Heroin pushed its sad way into a crowd of more typical topics — budgets, growth and taxes, the Mountainside project — as First Selectman Rudy Marconi delivered a wide-ranging State of the Town talk to the League of Women Voters.
Veering away from municipal facts and finances near the end of his hourlong presentation at the league’s celebration of suffragist Alice Paul on Tuesday, Jan. 10, at town hall, Marconi spoke from the heart about heroin, the authorities’ losing struggle to control the drug that is wasting lives and breaking hearts — in Ridgefield, as in other towns and cities across the state and nation.
“We lost a 29-year-old-man at a halfway house in Torrington,” Marconi said.
“Good family — I can attest to it,” he said.
And last week’s bad news follows another heroin-related death that touched a Ridgefield family.
“We lost another young girl, 26,” Marconi said.
Authorities’ efforts to stop the flow of drugs is failing, said Marconi, who has for years worked with state authorities on the problem.
“Heroin is being shipped directly into every one of our cities,” he said. “We are the conduit for Vermont, New Hampshire and Maine.”
Law enforcement is trying, but the problem — the criminal dealers who supply and prey on users — is too big, growing too fast.
“They know the name of the cartel,” Marconi said. “It’s coming in faster than they can arrest them.”
Connecticut, he said, is expected to lose about 850 lives to accidental drug overdoses in the coming year.
The state, he said, is beginning to tighten up on doctors’ legal prescription of opioid painkillers, which can contribute to the problem of addiction and illegal use.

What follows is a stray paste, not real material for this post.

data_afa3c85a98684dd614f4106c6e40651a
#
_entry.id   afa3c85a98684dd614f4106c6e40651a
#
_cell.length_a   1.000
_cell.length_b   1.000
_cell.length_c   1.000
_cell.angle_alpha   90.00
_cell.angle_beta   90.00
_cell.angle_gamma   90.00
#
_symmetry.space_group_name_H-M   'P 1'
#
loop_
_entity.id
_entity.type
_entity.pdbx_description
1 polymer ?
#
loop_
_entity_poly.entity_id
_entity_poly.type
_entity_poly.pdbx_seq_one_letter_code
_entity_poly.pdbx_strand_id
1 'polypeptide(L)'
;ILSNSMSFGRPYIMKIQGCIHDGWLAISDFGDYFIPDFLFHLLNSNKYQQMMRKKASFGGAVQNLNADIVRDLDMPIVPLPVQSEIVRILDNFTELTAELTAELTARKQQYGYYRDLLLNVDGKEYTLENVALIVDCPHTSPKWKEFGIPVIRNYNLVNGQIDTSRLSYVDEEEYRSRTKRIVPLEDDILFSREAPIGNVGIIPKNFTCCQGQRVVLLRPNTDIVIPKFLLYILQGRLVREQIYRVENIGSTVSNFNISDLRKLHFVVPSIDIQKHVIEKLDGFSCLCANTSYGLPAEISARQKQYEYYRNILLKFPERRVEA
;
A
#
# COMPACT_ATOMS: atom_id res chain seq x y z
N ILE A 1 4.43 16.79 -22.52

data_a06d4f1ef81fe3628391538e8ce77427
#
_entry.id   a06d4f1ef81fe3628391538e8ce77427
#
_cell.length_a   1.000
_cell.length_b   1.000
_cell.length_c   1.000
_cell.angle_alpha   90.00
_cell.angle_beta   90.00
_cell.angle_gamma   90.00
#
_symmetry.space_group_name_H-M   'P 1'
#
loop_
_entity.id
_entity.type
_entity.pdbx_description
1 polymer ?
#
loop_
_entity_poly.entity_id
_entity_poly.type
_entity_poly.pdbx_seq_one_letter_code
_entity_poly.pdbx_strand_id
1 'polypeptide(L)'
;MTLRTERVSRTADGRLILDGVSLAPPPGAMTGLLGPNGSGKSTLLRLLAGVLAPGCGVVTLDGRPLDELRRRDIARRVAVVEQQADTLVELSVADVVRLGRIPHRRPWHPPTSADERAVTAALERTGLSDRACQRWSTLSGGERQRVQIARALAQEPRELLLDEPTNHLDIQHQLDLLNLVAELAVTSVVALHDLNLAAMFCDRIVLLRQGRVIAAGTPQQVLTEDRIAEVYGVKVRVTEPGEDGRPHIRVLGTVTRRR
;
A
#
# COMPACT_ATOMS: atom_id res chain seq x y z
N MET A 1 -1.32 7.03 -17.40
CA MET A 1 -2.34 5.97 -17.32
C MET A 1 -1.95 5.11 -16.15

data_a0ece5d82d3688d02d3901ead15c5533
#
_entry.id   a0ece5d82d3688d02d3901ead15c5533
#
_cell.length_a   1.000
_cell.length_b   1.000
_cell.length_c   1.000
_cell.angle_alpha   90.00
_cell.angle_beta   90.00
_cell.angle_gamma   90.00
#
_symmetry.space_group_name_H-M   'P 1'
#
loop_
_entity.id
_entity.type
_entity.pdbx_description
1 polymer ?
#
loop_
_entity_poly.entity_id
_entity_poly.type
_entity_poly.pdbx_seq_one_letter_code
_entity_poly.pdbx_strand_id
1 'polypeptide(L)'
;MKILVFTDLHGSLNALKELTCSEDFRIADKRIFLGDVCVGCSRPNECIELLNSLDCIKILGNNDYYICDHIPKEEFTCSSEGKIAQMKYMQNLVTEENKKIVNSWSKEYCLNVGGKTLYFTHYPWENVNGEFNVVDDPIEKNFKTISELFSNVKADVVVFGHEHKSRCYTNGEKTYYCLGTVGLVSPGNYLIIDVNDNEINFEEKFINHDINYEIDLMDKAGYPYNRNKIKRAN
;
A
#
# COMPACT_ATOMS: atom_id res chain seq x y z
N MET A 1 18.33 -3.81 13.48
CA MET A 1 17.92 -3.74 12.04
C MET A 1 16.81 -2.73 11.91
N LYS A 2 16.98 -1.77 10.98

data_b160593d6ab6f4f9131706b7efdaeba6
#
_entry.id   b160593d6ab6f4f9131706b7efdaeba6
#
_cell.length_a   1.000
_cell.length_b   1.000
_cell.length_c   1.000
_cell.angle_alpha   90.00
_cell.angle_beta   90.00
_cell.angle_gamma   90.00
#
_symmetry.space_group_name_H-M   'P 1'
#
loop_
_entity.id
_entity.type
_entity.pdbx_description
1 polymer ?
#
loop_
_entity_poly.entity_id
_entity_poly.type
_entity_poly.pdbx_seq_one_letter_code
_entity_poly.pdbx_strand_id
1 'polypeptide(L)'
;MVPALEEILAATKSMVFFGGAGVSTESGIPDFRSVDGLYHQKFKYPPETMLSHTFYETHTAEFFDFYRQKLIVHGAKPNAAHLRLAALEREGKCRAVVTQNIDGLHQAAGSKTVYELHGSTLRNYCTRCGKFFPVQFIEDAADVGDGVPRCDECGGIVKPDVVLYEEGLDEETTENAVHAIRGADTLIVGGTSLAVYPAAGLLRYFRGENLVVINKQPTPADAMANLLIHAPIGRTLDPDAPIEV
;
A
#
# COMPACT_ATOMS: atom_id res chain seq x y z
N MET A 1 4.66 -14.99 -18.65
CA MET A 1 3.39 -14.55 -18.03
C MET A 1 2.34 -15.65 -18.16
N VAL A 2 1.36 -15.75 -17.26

The problem touches families everywhere.
“Every single one of you knows someone — a family member, a distant relative — who’s affected by heroin,” Marconi told the League of Women Voters audience of about 25.
“It’s sad,” he said. “We’re losing a lot of young people.”
According to Acting Fire Chief Jerry Myers, the number of drug overdose calls the fire department responded to was: 14 in 2011; 17 in 2012; 16 in 2013; 17 in 2014; 9 in 2015; 14 in 2016; none so far in 2017.
Ridgefield is benefiting from some growth. Marconi said town officials were anticipating the town’s grand list will increase about 1%. This, combined with the state-imposed 2.5% cap on municipal spending increases, suggests Ridgefield taxes should go up roughly 1.5% in 2017-18.
But the signals are mixed, as the town experienced nine foreclosures last month, and also two “short sales” of real estate.
“That’s not a good sign,” Marconi said.
The 2.5% spending increase cap will give non-school town departments about $940,000 more to spend — a total Marconi said could easily be eaten up by health insurance increases ($400,000), 2.5% pay raises ($430,000), and the planned move to eight-man shifts in the fire department ($280,000).
A positive example of growth is the Charter Homes multifamily project off Sunset Lane, on former Schlumberger land bought from the town. Nearly all of the more than 54 coach homes and condominiums were sold before a shovel was in the ground, Marconi said. The project is expected to be completed in June 2018, and will contribute about $500,000 a year in taxes to the town.
“We’ve seen some good growth,” Marconi said.
Marconi discussed the proposal for Mountainside, a drug and alcohol rehabilitation facility at the Sunset Hall property on West Mountain Road, which neighbors have organized to oppose.
“It’s a magnificent home,” Marconi said of the property, said to have been owned by magician Harry Houdini’s brother and, more recently, owned by actor Robert Vaughn. “They’re trying to convert that to a facility for 17 beds.”
He added that the proposed “text amendment” to zoning rules was worded in a way that left a potential for more beds on the site.
Marconi said he recognized the facility would serve a need.
“I’ve been an advocate for more beds,” he said.
But worried neighbors had asked him, “Are you going to support us?” against Mountainside.
“I said, ‘Of course I am. You’re the people I work for,’” Marconi said.